Proposed Changes to Iowa’s Bottle Bill Could Make it Harder for Rural Iowans to Recycle


Via Flickr

Nicole Welle | May 28, 2020

Iowa’s grocery industry recently proposed changes to a 40-year-old bill that requires grocery and convenience stores to take back cans and bottles for recycling.

One of these proposals would allow stores to stop accepting cans and bottles if there is a redemption center within a 15-mile radius of their store. Currently, the law states that they do not have to accept these recyclables if there is a redemption center within a 10-minute drive of their store, according to an article published in The Gazette.

Grocers urged the Iowa Department of Natural Resources (DNR) to make this change just a day after Gov. Kim Reynolds extended the suspension of the bottle bill requirement in response to the COVID-19 pandemic.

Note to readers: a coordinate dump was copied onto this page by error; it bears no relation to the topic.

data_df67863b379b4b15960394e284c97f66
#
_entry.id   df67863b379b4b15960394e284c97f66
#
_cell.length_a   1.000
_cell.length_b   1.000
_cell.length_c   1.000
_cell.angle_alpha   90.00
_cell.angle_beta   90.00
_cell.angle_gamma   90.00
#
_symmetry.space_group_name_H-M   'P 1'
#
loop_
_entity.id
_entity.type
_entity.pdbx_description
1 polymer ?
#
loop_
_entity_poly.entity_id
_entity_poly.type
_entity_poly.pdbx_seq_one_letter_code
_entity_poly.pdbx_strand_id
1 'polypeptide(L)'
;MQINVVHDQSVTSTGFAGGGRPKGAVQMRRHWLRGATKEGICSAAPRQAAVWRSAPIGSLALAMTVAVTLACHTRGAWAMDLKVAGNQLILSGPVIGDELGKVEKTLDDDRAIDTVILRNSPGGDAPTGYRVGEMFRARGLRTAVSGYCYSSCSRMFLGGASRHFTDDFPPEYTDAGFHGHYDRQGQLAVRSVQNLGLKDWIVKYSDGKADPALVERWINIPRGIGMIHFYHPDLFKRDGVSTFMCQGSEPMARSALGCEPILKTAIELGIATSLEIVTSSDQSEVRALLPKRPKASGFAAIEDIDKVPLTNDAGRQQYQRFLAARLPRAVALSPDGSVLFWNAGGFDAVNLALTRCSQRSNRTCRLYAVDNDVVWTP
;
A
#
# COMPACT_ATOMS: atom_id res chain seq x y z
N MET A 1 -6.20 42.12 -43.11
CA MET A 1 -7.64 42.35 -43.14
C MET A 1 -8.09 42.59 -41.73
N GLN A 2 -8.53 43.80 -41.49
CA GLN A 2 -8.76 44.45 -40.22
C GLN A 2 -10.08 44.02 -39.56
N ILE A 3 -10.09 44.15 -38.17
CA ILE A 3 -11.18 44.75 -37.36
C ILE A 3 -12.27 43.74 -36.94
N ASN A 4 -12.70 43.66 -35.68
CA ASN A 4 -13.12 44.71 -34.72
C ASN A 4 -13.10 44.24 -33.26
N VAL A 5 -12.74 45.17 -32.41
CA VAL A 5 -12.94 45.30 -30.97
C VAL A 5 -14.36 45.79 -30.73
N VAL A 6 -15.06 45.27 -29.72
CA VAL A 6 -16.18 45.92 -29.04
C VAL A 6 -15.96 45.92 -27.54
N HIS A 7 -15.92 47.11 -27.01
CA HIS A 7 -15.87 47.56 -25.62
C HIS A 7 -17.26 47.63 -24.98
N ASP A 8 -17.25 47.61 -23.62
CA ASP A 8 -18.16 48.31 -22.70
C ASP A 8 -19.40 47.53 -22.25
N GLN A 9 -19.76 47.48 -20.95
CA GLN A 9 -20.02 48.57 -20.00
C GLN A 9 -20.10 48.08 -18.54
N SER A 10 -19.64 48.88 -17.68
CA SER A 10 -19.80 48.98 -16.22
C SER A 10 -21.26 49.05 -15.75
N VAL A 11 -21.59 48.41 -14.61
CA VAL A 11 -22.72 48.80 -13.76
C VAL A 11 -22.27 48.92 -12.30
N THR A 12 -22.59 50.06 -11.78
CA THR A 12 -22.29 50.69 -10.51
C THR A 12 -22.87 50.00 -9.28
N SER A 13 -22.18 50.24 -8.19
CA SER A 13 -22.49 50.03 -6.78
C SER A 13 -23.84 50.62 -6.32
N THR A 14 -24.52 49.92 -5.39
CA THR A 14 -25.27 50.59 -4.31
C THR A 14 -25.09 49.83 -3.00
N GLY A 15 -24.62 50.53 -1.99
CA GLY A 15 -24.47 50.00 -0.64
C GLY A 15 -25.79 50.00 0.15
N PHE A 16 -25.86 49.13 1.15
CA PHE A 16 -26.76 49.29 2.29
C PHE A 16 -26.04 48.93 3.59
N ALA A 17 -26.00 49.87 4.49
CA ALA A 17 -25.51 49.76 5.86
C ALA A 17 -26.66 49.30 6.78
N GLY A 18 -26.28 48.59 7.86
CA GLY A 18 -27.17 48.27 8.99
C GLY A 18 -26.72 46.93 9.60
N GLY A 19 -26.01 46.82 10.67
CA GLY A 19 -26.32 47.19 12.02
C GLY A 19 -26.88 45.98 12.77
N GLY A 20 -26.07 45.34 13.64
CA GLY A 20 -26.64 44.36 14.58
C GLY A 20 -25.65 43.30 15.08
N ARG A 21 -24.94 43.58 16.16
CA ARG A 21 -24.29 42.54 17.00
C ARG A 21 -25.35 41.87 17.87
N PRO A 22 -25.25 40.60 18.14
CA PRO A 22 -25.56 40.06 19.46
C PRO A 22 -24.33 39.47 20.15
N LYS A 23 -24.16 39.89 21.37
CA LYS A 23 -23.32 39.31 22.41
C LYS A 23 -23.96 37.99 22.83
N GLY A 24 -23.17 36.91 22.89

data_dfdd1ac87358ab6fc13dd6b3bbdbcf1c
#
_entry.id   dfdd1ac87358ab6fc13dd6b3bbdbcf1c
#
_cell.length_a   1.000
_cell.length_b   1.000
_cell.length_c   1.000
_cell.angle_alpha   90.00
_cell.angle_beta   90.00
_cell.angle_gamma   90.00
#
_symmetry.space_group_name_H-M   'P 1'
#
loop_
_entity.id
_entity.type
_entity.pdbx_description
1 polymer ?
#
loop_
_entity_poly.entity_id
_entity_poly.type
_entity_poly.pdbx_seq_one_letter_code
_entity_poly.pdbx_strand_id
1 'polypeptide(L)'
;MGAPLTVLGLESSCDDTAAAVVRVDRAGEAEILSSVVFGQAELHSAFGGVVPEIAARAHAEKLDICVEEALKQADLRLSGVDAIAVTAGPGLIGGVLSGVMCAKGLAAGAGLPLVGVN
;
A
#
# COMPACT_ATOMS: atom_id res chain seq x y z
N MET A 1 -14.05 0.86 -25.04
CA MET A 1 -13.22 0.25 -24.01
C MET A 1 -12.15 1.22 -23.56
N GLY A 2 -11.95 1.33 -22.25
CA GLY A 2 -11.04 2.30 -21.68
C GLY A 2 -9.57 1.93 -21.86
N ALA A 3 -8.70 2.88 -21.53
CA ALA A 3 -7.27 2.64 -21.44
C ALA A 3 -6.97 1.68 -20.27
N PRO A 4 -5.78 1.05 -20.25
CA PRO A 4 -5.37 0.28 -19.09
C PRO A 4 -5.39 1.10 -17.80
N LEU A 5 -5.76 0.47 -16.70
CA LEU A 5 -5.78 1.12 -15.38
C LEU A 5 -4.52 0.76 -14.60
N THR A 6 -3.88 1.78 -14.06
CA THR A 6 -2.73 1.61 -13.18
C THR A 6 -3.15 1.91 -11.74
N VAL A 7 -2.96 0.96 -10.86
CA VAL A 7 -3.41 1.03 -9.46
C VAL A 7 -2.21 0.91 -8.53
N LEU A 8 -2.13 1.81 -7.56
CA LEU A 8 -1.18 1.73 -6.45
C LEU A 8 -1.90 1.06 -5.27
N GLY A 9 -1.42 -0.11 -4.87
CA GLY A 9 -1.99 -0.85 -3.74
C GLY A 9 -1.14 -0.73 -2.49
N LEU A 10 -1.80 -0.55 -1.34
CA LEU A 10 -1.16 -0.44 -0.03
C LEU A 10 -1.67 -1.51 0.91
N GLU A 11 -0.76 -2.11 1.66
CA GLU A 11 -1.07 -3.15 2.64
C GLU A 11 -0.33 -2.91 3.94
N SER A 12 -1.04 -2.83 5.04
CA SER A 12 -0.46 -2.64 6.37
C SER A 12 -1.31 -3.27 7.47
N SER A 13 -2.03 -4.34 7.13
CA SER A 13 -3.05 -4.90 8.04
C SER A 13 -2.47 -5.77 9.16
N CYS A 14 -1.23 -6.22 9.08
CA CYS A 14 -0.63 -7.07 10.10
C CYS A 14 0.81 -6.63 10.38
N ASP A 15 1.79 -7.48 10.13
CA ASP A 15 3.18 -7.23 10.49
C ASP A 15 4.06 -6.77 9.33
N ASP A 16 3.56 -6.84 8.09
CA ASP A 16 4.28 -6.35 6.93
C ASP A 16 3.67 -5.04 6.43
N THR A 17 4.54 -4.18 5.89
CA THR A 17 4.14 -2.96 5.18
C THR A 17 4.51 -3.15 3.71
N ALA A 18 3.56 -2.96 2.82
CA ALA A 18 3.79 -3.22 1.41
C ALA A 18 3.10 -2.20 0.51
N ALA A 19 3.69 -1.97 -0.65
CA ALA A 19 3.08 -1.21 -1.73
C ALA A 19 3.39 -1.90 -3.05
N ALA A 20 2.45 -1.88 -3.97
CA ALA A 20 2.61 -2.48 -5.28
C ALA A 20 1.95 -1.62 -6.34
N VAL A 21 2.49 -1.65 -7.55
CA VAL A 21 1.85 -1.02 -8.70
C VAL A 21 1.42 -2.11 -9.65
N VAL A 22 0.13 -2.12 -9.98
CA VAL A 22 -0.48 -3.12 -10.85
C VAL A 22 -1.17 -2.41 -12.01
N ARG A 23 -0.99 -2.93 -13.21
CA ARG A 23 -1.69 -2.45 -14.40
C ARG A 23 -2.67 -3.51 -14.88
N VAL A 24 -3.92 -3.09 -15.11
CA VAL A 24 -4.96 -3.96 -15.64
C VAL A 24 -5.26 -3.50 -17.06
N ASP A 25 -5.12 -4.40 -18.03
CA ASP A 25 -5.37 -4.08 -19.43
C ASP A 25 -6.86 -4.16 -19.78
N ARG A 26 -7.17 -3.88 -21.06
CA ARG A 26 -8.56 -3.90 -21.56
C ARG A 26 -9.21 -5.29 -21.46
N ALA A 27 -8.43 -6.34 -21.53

This change could lead to an increase in litter and the number of cans and bottles going into landfills since recycling would become more difficult for rural Iowans. It could also put a strain on smaller redemption centers that are not prepared to take in larger quantities of recyclables.

Some Iowan’s also raised concerns over a part of the proposal that would waive a requirement that retailers establish a written agreement with a redemption center before they are allowed to stop accepting cans and bottles. If that requirement is waived, retailers could simply tell the DNR that there is a redemption center within the 15-mile radius without the need for documentation. A lack of paper trail would make it difficult to require stores to begin accepting recyclables again if a redemption center were to go out of business, according to Troy Willard, owner of the Can Shed that services markets in Iowa City and Cedar Rapids.

The DNR has not yet set a deadline for making a decision on the proposed changes.

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